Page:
Newspapers & Craigslist

As everyone talks about the death of newspapers, i’d like to remark on one of the majors elements in this death spiral: Craigslist.  To me the two major killers of the newspaper are:

  1. Decrease of authority & differentiation
  2. Lack of classified revenue

First, the decrease in authority and differentiation.  Every web site and publication needs to be an authority on something, anything.  Newspapers in the past were authorities for:

  • local news
  • international news
  • sports
  • entertainment

Over the past 8 years, they have no become the authority for only one of those: local news.  International news is dominated by CNN, Reuters and others who focus explicitly on that area.  Similarly, sports is dominated by ESPN and Fox News and Entertainment has a variety of outlets that provide much more in depth coverage and reviews than newspapers ever did.    This decrease in authority minimizes the importance of newspapers to readers.  For most categories listed above, it’s a nice piece of reading material to have but by no means necessary.


The second piece is Craigslist.  In 2000, newspapers pulled in $20 billion in revenue from classifieds. That went to $10 billion in 2008.  So, in 8 years revenues for newspapers got chopped in half (stats here).  Where did this money go, most of those services are now free on Craigslist.   Craigslist took $10 billion out of the industry and pocketed about $100 million of it.  To be exact, Craigslist is pulled in $80 million as of April ’08 (stats).  Who knows what that will be for 2009 but prob at or around $100k.  With a  staff of 28 people so that’s pretty damn good.

Imagine that, a staff of 28 people is decimating an entire industry.  That is the true power of the internet.

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New Media – What Will It Look Like

Toby and i have been debating and discussing what new media will look like.  His post today inspired me to lay down some of my thoughts. A lot of my thinking stems from this article in The Atlantic and Fred’s Post about his reading habits.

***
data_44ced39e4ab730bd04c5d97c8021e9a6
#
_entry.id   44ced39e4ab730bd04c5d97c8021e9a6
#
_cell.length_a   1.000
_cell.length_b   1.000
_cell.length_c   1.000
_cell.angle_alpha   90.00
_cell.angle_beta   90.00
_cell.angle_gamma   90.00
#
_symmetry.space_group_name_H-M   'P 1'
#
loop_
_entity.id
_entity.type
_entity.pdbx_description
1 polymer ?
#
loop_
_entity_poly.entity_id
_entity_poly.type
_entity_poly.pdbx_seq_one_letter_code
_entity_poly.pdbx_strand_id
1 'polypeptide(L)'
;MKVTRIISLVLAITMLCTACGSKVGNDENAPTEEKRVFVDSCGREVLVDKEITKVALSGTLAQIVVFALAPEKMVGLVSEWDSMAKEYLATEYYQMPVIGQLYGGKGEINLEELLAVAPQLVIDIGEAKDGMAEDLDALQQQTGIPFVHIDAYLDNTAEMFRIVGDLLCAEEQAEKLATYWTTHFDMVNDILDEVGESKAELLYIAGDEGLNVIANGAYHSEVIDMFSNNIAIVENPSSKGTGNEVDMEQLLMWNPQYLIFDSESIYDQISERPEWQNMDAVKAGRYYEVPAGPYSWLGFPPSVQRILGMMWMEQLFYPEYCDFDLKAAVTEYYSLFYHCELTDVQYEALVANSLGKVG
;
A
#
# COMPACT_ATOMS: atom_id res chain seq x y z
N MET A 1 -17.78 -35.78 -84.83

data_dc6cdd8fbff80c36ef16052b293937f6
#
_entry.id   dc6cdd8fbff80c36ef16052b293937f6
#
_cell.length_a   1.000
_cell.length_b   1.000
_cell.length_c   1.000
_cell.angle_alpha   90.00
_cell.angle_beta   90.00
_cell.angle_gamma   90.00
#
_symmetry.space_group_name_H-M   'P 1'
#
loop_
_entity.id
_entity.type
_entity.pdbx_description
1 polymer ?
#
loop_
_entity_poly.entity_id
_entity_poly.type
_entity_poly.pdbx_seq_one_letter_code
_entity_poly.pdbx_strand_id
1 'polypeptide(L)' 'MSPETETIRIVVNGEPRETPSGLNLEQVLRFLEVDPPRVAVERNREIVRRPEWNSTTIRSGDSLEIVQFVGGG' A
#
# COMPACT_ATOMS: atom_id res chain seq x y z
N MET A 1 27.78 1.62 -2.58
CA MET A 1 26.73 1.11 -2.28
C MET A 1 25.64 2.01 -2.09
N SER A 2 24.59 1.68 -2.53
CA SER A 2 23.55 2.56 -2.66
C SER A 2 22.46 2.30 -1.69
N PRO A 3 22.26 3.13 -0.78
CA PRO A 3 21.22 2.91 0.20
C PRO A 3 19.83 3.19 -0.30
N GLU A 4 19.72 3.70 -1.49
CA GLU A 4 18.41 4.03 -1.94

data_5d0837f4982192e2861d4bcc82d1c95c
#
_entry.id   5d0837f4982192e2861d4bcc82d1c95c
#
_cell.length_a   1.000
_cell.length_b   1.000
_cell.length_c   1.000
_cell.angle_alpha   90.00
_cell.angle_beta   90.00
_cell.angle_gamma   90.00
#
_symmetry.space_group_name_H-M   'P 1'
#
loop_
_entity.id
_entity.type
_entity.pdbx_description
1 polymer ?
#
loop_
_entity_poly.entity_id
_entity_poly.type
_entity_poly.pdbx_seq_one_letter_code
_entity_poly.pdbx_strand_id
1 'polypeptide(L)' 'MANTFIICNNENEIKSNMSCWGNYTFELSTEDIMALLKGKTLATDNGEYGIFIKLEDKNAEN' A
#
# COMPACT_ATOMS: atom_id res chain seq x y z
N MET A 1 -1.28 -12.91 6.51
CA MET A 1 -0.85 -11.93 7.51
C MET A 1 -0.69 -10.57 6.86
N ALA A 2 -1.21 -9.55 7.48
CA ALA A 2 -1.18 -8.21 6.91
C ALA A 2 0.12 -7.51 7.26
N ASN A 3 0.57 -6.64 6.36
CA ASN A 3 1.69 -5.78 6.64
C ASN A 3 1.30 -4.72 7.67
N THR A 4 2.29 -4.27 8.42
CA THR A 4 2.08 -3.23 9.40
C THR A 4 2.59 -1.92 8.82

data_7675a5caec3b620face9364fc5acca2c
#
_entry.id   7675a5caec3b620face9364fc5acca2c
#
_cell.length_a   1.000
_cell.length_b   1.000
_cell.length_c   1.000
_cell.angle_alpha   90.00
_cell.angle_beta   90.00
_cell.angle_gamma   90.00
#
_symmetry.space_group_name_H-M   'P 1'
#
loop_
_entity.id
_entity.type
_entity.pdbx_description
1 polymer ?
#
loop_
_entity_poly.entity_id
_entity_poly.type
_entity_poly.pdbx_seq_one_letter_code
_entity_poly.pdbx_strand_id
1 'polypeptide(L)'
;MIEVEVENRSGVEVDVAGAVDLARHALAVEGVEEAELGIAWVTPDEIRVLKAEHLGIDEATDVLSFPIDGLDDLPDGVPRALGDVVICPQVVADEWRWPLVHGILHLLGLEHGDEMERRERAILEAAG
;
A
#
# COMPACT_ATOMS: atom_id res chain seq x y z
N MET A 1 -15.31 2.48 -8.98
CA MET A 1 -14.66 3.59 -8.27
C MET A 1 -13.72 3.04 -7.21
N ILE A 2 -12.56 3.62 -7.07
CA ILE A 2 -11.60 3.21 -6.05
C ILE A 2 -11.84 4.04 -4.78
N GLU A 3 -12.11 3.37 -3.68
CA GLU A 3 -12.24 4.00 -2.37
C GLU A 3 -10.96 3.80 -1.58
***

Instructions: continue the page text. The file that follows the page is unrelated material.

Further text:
The Atlantic post described how the NY Times is dead.  With $1 billion in debt, a $400 million dollar loan due in May and only $46 million in cash on hand, it is going down.  Even with the $250 million it got yesterday, it cannot continue to exist the way it is.  No newspaper can.  My beloved Star Tribune declared bankruptcy last too and that’s the beginning of the trend of all papers.

Why are they failing?  Because the business model is wrong.  They are trying to do too much.  They cover things that are commodities.  It’s as if every online music service tried to build an mp3 store to compete with iTunes and Amazon.  They don’t because those work great.  Newpapers try to cover every story: national and international news, sports, entertainment, etc. The local newspaper doesn’t need to cover most of they reports on today because their paper is not going to be the place where the public finds that information. When user’s get online, all of this news is available in other places, for free and in a better, deeper format.  For instance:

  • National and International news: this is covered by AP, Reuters, and
  • Entertainment news: this can be found online (RottenTomatoes) or from national news and reviews from individual columnists (Ebert)
  • Sports: and bloggers will cover this

If a paper is covering any of these on their own, it is a losing proposition.  What’s left? The only thing is see is local news. I think local papers should focus on local news because everything else is a commodity.  Even bloggers will be able to fill the gaps left by major journals.